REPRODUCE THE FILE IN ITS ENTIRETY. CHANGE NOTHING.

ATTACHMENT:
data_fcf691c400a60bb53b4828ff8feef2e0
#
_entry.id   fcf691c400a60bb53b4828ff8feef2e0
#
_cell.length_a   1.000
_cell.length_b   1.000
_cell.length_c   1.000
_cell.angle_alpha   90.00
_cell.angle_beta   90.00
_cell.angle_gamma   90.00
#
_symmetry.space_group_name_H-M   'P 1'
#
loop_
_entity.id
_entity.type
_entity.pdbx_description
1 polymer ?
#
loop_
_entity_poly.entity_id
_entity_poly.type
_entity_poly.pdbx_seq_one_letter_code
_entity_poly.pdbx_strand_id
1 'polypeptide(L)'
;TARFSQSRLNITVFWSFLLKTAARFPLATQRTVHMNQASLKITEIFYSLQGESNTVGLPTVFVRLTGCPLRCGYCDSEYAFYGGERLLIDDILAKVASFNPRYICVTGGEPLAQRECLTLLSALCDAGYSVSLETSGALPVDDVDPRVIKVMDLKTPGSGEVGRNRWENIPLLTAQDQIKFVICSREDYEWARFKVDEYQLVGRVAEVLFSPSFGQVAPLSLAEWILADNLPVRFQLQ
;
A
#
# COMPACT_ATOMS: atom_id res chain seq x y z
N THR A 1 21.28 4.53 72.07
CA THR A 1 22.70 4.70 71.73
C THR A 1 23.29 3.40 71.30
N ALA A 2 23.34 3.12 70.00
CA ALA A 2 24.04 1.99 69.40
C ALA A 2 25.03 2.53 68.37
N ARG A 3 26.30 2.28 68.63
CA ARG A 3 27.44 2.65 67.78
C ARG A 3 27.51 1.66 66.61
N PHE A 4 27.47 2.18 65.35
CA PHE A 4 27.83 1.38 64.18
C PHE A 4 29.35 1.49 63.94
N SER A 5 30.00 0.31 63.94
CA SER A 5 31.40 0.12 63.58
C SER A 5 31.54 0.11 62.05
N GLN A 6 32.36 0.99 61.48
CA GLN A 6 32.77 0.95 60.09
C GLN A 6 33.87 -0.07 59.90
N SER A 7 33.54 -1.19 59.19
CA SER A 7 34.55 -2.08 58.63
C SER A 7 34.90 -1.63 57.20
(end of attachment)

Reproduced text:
data_fcf691c400a60bb53b4828ff8feef2e0
#
_entry.id   fcf691c400a60bb53b4828ff8feef2e0
#
_cell.length_a   1.000
_cell.length_b   1.000
_cell.length_c   1.000
_cell.angle_alpha   90.00
_cell.angle_beta   90.00
_cell.angle_gamma   90.00
#
_symmetry.space_group_name_H-M   'P 1'
#
loop_
_entity.id
_entity.type
_entity.pdbx_description
1 polymer ?
#
loop_
_entity_poly.entity_id
_entity_poly.type
_entity_poly.pdbx_seq_one_letter_code
_entity_poly.pdbx_strand_id
1 'polypeptide(L)'
;TARFSQSRLNITVFWSFLLKTAARFPLATQRTVHMNQASLKITEIFYSLQGESNTVGLPTVFVRLTGCPLRCGYCDSEYAFYGGERLLIDDILAKVASFNPRYICVTGGEPLAQRECLTLLSALCDAGYSVSLETSGALPVDDVDPRVIKVMDLKTPGSGEVGRNRWENIPLLTAQDQIKFVICSREDYEWARFKVDEYQLVGRVAEVLFSPSFGQVAPLSLAEWILADNLPVRFQLQ
;
A
#
# COMPACT_ATOMS: atom_id res chain seq x y z
N THR A 1 21.28 4.53 72.07
CA THR A 1 22.70 4.70 71.73
C THR A 1 23.29 3.40 71.30
N ALA A 2 23.34 3.12 70.00
CA ALA A 2 24.04 1.99 69.40
C ALA A 2 25.03 2.53 68.37
N ARG A 3 26.30 2.28 68.63
CA ARG A 3 27.44 2.65 67.78
C ARG A 3 27.51 1.66 66.61
N PHE A 4 27.47 2.18 65.35
CA PHE A 4 27.83 1.38 64.18
C PHE A 4 29.35 1.49 63.94
N SER A 5 30.00 0.31 63.94
CA SER A 5 31.40 0.12 63.58
C SER A 5 31.54 0.11 62.05
N GLN A 6 32.36 0.99 61.48
CA GLN A 6 32.77 0.95 60.09
C GLN A 6 33.87 -0.07 59.90
N SER A 7 33.54 -1.19 59.19
CA SER A 7 34.55 -2.08 58.63
C SER A 7 34.90 -1.63 57.20